The New Bespoke
Couture-inspired rooms that seamlessly combine one-of-a-kind objects with hand-made furniture
By Frank Roop
176 Pages / Over 160 Illustrations
Over the past few years, Frank Roop and his wife’s homes have served as design laboratories to try out different ideas. As they have traveled and explored the world, their tastes have evolved.
The foyer set up the entrance to Frank Roop’s new home on a tree-lined street in Boston’s Back Bay Area. The nineteenth-century French painted panel mirror, left, reflects into the foyer, mimicking another doorway. Flooring of fine bright Ming-green onyx was installed to offset the rich chocolate brown Venetian plaster walls. The 1970s hand-welded metal tree sculpture, right, is by Curtis Jere – the combined work of Jerry Fels and Curtis Freiler.
An extra-long sofa covered in a sturdy deep blue linen velvet and open-arm cube chairs, upholstered in grey linen, anchor the room. Sumptuous silk velvet pillows offset the humble base fabrics. The walls are covered in a special green-grey handmade paper, hand-cut to form a perfectly laid out grid pattern. The wood pulp in each piece makes it resemble stone.
Blanche P. Field, the oldest lampshade workroom in the country, had been in business since 1905 when its founder was asked to create shades for the finest houses of Bellevue Avenue in Newport, Rhode Island. Today, located in Boston, the company works on all of Frank’s vintage lighting and custom made hanging lamps. The shop has a team of artisans, including Lucky Chin, right, who delicately stitch every shade. Each shade is hand-welded, formed, and shaped. This kind of craftsmanship allows them to execute whatever shades Frank might need, and to his exact specifications.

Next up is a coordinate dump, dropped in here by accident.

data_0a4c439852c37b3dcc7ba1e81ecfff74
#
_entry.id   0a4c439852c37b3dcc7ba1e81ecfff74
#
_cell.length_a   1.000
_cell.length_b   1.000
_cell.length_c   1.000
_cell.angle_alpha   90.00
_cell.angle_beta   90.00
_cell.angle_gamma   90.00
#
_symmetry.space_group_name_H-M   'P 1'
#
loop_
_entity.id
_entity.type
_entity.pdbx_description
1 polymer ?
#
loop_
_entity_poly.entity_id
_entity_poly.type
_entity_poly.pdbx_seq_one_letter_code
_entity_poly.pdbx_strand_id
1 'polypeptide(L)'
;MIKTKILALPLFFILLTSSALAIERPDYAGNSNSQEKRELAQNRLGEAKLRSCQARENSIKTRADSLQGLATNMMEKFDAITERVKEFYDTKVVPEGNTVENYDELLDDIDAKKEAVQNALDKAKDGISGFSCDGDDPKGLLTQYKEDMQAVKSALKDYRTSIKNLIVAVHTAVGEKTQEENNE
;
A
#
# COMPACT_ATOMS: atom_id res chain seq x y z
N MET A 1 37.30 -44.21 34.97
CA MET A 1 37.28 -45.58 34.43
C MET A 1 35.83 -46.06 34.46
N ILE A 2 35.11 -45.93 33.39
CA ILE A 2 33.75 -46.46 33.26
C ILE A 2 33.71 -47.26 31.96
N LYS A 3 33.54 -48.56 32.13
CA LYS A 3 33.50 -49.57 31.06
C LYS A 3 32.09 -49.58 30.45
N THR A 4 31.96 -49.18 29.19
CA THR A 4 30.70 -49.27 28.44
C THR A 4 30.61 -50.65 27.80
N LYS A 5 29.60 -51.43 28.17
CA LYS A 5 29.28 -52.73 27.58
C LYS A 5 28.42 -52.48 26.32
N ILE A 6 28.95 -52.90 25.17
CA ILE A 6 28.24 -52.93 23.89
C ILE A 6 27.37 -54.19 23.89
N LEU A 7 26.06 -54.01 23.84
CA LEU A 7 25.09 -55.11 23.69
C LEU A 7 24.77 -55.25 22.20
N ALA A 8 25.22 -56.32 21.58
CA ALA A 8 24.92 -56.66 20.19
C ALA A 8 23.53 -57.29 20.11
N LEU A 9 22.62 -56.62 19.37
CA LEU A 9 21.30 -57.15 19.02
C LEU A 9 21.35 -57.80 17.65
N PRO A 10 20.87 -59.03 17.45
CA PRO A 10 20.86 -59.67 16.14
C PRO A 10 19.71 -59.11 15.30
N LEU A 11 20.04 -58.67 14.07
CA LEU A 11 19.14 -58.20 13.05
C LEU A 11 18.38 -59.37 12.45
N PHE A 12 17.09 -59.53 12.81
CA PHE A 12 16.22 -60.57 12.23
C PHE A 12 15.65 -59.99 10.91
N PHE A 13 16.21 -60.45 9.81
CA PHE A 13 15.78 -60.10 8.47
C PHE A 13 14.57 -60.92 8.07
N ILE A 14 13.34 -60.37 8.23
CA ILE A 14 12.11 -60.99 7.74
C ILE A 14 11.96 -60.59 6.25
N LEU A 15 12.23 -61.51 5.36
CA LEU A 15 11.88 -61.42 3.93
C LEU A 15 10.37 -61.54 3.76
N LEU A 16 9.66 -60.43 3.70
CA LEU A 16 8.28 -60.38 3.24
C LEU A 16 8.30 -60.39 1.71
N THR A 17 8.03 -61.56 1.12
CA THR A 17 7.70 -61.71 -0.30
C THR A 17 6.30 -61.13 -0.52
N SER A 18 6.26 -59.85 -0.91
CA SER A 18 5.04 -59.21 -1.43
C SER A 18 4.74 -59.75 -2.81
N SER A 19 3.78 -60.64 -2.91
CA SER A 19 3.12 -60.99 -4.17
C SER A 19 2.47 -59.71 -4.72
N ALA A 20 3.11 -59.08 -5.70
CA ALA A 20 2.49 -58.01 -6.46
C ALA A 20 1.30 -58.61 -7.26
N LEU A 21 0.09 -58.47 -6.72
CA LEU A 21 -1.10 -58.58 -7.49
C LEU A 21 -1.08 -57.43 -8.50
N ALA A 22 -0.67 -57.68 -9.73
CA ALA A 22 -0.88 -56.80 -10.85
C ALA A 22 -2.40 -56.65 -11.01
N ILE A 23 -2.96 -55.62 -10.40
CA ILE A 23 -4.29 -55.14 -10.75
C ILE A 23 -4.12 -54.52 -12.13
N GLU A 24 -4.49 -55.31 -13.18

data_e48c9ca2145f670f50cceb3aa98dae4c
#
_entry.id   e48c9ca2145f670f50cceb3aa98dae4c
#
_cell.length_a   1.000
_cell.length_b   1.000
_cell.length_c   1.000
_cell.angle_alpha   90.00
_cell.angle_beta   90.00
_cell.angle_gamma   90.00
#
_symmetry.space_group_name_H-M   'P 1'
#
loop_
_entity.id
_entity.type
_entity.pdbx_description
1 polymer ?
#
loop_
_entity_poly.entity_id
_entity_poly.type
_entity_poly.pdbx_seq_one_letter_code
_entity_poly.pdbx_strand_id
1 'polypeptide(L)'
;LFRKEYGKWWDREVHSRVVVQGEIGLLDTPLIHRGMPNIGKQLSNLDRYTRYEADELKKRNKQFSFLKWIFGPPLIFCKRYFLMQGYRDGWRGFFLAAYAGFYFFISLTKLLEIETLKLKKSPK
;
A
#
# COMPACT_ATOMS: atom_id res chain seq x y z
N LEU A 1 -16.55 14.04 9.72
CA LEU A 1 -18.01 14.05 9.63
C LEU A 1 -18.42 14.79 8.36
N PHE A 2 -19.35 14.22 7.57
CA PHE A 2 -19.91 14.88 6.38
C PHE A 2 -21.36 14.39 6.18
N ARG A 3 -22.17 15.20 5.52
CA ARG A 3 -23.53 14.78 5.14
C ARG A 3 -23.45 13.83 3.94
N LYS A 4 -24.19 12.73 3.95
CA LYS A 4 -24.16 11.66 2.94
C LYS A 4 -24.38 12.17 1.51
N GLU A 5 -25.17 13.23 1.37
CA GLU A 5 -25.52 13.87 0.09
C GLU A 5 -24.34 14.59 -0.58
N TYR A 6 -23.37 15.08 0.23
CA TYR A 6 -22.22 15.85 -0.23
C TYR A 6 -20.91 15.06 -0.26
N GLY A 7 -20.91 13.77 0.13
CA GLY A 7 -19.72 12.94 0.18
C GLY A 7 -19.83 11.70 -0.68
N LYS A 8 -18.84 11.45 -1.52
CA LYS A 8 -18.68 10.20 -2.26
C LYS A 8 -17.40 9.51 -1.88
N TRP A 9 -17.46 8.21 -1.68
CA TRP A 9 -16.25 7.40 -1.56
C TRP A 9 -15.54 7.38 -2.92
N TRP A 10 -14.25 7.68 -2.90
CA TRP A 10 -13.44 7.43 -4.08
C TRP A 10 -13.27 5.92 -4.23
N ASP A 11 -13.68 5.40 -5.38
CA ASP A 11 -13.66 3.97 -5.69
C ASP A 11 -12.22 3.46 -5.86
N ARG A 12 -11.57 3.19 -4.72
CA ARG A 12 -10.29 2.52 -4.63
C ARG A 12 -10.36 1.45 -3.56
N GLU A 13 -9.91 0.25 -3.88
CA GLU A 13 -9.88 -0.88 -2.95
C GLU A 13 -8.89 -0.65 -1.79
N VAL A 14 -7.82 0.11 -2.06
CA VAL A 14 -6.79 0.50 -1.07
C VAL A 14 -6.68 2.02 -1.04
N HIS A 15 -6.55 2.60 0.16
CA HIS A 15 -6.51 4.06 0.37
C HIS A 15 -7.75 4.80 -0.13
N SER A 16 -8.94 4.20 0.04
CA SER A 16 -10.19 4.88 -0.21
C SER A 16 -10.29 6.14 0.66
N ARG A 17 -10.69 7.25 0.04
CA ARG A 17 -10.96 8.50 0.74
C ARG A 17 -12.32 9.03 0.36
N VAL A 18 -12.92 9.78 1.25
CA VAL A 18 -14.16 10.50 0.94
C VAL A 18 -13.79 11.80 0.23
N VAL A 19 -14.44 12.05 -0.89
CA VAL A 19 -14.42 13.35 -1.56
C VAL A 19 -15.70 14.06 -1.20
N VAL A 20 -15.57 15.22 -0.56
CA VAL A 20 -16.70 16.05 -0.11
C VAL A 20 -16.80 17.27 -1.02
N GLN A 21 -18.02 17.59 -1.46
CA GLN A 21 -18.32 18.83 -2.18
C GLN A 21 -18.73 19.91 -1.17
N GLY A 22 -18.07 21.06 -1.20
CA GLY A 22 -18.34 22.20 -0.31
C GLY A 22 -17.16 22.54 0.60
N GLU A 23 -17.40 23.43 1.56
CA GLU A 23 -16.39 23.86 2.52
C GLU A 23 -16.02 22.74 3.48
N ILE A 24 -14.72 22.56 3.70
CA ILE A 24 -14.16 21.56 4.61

The vintage Syrian mother-of-pearl side table, left, was brought back from a trip to Paris. Holland & Sherry grey wool flannel covers the quilted mattress seat cushion of the chaise. The nickel floor lamp was found on a shopping trip to Upstate New York.
A custom-made “lay back” chair, right, upholstered in a linen from Rogers & Goffigon, can be seen in the study. The draperies are made of navy blue and turquoise velvet.
Frank created a hybrid dining area at one end of the living room, alongside the staircase. His clients are vineyard owners and love to have wine-tasting parties at home. The large, L-shaped custom banquette is a great place to sit with a glass of wine while still being connected to the living room. This type of seating helps make dining spaces multi-functional and more relaxed. While being cozy, the large scale of the banquette holds its own against the strong architecture of the steel and wood staircase.
Frank can’t help but incorporate his experiences from years of working in menswear into his interiors. This classic outfit, right, consists of a jacket, shirt, tie, and sweater that are different in color and texture, yet together create a sense of harmony. This is how he approaches fabric combinations in rooms. He uses disparate elements so that the sum of the whole is more interesting than the individual parts.
Visiting Barcelona one summer, Frank stumbled across a ‘modernista’ house with the most amazing leaded glass window, left. He noticed that the mix of jewel-toned colors in the glass played a big part in adding a sense of depth. With interiors, he has found that being inspired by contrasting color combinations is important in creating interesting and multi-faceted rooms that exude depth.
In the living room, right, contrasting surfaces and shapes-shiny with matte, textured with smooth, curved with square-help make a room look intriguing.
The library, with its enveloping coffered ceiling, is a wonderfully rich room that has been paneled in book-matched walnut. The key was to accentuate its richness with vibrant colors and textures that are thick and plush. Luxurious teal velvet draperies frame the black and white painting by the American artist Robert Kelly, which is the focal point of the room. The Pop Art piece on the wall at left is by the American artist George Roussos.